Two unrelated tragedies form the story line of this book. A family arrives at their summer home in Cape Ann from their home in Maryland only to discover that a vehicle has entered the quarry, now a swimming hole, on their property and that the driver has drowned. In addition, part of the work they have to do as a family this summer is to come to terms with the death of the oldest of the three daughters nine months previously. The cause of this death is not revealed until about one third of the way through the book, so I won't spoil that.
The family, Josie and Anders, and their surviving daughters, Eve and Eloise, are very careful and cautious with each other in conversation and in what demands are made to keep the family normalcy going. When it seems the only possible reaction of one of the parents at any given time might be to collapse in misery and give in to sobbing for the loss of Sophie, the eldest daughter, care is taken to return to routine and custom and keep putting one foot in front of the other. Not just for the sake of the two remaining sisters, but the the sake of all four family members.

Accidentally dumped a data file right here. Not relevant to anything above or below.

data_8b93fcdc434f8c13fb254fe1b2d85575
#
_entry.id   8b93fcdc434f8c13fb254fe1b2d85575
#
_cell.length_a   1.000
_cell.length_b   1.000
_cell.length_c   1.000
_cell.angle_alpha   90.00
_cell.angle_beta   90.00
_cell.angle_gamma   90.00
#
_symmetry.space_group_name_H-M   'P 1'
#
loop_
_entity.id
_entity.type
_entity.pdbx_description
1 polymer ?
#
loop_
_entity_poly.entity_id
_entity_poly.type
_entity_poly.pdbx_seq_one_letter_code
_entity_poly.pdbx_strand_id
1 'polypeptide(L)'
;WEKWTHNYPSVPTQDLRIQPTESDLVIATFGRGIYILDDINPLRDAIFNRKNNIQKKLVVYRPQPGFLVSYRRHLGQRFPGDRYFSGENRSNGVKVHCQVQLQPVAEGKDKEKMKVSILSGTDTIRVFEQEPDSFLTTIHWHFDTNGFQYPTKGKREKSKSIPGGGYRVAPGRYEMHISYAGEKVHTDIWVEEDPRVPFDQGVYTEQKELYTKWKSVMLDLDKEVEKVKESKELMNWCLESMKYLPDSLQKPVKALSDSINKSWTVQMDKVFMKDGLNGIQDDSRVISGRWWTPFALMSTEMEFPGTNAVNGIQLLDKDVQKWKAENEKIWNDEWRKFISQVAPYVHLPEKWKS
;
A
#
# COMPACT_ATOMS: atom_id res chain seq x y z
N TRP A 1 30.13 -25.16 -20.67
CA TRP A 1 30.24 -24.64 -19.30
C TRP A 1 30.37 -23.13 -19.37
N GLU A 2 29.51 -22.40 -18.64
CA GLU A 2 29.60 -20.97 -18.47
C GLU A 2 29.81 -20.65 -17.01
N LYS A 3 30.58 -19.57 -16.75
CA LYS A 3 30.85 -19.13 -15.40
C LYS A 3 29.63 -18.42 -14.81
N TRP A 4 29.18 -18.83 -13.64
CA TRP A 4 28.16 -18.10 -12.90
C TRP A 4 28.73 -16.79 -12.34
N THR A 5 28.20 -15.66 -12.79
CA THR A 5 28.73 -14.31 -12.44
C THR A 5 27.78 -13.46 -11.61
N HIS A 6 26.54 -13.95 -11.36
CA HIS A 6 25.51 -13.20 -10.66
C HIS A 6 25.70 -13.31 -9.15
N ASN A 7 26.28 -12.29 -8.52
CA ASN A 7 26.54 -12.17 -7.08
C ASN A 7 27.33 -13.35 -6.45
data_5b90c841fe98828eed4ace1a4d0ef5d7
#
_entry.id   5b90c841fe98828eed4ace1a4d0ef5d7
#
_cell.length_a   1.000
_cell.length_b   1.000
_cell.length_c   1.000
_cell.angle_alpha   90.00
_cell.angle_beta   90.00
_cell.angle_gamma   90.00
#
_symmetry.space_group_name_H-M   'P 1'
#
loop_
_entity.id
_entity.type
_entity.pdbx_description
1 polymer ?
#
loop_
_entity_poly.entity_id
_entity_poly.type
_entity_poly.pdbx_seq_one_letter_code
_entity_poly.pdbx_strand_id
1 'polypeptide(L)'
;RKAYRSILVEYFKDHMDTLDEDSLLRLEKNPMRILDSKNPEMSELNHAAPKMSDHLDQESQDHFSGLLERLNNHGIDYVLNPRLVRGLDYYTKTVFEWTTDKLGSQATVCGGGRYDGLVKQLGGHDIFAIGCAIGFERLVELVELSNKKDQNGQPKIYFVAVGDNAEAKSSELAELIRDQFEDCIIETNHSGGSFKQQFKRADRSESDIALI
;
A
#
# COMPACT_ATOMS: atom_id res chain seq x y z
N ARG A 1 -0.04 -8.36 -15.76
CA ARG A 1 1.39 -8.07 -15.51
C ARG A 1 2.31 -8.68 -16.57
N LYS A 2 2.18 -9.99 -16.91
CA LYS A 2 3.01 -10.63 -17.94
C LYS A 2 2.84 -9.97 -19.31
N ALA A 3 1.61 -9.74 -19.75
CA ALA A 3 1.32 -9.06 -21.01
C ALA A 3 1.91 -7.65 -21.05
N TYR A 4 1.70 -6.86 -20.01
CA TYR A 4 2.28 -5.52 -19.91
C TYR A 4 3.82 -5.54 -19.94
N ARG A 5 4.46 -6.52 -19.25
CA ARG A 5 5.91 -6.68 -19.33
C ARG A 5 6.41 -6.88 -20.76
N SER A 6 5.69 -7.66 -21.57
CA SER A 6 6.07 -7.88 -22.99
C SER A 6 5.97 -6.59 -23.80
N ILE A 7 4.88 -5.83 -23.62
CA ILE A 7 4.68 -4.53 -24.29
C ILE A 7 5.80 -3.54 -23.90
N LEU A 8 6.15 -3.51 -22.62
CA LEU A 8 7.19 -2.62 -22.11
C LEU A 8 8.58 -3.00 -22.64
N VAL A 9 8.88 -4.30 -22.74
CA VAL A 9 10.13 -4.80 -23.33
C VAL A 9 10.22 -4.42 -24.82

A parallel story line occurs as Eve tries to find more meaning to the drowning victim's death and starts an "investigation" based on her suspicion that foul play was involved.
I will say that the idea of swimming in an old water filled quarry is not something I would ever do, so to enjoy a book that touts this as an enjoyable activity says something about how well I liked the writing.